Curtiss' Model 43 was their first aircraft designed expressly for the Navy, rather than a modified Army type. While clearly a descendant of the P-1 Hawk, its wings were constant-chord rather than tapered, and the upper wing had a slight sweepback. The engine was a 450 hp (340 kW) Pratt & Whitney R-1340-B Wasp radial. Entirely fabric-covered, the top wing was framed with spruce, while the fuselage was built from a combination of aluminum and steel tubing, sufficiently strong to serve as a dive bomber as well as a fighter.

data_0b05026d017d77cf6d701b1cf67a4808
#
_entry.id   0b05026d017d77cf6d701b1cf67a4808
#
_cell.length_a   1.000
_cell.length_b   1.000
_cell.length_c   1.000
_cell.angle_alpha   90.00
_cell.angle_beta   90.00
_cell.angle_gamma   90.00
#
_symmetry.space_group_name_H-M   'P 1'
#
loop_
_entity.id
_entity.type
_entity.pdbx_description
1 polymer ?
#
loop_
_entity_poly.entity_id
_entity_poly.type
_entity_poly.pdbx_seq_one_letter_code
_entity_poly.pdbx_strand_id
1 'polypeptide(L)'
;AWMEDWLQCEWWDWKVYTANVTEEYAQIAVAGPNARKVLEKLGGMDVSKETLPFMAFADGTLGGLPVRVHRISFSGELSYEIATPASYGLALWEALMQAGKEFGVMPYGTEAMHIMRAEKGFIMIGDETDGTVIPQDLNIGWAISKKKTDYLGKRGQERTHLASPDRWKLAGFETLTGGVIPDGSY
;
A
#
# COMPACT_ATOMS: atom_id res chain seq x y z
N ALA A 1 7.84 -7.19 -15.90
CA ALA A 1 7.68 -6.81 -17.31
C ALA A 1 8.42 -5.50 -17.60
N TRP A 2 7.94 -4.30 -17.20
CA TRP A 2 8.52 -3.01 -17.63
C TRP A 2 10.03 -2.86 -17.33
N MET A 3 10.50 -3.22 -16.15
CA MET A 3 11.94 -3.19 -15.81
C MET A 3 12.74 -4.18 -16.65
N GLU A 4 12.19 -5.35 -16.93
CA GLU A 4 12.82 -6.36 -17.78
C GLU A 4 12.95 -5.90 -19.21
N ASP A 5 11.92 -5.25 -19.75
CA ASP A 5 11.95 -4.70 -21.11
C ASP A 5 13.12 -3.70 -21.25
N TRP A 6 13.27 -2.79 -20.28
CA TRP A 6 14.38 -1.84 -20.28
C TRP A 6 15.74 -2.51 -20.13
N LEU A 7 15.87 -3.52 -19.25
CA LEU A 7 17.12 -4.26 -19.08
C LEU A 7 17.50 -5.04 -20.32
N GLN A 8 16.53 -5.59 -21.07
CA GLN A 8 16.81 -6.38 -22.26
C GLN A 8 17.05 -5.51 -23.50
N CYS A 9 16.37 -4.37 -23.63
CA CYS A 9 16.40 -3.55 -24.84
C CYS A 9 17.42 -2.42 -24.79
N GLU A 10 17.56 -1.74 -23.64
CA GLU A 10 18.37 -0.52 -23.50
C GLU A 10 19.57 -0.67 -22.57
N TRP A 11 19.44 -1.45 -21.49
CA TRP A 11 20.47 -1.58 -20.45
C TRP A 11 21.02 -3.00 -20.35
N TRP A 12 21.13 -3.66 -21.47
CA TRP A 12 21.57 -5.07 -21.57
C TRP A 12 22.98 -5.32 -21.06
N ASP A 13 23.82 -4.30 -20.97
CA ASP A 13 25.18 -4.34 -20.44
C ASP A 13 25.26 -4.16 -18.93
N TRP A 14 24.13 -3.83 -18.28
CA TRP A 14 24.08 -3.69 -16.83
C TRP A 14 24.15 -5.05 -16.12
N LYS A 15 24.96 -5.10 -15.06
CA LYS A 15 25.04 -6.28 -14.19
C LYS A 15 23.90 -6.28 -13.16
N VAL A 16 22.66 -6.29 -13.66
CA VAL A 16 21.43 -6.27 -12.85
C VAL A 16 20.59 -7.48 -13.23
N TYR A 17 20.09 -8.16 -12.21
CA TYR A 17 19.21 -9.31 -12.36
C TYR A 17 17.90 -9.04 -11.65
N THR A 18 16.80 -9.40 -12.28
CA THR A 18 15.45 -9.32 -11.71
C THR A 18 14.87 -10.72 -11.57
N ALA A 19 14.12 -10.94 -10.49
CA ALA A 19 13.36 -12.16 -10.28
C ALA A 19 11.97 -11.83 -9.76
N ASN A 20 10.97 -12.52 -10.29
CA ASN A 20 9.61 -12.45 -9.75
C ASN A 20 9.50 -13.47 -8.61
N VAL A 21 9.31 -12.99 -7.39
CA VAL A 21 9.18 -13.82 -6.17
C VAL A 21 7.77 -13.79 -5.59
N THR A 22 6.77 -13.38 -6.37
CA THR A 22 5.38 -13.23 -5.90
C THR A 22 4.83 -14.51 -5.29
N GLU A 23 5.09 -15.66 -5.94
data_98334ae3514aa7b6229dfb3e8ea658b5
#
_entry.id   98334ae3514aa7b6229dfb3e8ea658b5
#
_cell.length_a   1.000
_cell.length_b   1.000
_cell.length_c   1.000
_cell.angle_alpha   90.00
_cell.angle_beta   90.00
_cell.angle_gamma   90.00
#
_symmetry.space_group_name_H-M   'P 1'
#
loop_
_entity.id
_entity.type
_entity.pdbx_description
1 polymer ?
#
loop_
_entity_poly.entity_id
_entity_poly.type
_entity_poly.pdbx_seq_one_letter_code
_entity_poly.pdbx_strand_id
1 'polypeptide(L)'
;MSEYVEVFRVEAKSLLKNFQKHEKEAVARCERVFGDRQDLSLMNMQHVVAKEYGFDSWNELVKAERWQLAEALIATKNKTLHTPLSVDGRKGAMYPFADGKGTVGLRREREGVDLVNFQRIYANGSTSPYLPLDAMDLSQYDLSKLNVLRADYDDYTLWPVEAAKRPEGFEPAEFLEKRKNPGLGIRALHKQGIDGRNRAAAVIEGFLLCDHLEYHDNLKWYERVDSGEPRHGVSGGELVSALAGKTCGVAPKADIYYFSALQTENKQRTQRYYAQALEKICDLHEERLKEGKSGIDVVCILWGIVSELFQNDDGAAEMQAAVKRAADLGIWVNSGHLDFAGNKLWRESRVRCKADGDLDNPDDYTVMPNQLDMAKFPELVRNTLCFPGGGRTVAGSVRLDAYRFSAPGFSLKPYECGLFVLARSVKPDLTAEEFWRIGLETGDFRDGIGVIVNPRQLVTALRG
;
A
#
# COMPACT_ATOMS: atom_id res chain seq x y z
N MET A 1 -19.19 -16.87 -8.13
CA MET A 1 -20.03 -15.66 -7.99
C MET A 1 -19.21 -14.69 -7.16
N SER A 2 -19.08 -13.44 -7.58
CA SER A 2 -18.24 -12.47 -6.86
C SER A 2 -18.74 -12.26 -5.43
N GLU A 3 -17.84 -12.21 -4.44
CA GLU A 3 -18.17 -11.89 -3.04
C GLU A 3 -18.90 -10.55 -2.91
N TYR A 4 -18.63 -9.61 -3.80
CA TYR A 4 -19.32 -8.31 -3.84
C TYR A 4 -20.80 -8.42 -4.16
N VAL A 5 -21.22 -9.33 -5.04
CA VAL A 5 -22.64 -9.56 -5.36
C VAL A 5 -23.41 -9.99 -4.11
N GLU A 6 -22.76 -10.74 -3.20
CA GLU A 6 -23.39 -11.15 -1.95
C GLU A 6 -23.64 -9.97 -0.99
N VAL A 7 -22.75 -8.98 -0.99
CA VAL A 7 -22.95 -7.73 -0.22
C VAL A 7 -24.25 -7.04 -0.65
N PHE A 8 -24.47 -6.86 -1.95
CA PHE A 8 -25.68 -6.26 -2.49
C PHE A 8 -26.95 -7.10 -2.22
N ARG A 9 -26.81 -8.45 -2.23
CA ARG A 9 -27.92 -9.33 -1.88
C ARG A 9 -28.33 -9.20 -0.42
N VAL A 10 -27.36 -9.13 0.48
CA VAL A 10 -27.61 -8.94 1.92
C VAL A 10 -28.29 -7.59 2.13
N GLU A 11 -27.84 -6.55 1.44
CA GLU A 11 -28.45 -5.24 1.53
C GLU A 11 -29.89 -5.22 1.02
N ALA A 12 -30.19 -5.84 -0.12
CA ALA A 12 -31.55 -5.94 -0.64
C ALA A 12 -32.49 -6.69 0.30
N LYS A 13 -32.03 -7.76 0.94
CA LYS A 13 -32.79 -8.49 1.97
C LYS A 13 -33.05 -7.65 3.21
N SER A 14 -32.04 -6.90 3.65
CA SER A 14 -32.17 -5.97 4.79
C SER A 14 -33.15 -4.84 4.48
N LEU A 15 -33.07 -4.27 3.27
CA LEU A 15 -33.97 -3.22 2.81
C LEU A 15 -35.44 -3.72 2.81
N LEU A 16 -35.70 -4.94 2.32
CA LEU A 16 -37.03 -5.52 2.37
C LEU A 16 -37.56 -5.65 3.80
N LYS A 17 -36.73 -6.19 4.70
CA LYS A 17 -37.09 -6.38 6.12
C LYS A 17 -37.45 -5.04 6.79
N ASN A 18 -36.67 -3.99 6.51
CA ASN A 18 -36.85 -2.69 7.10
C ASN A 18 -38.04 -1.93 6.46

The prototype XF7C-1 first flew on 28 February 1927. After some modification demanded by the Navy (such as the wing sweepback), 16 production aircraft F7C-1 Seahawks were built, and entered service in the USMC's VF-5M at Quantico. In 1930 VF-9M organized the Marine's first aerobatic stunt team, "The Red Devils", with F7Cs featuring red painted noses. They continued in service until 1933.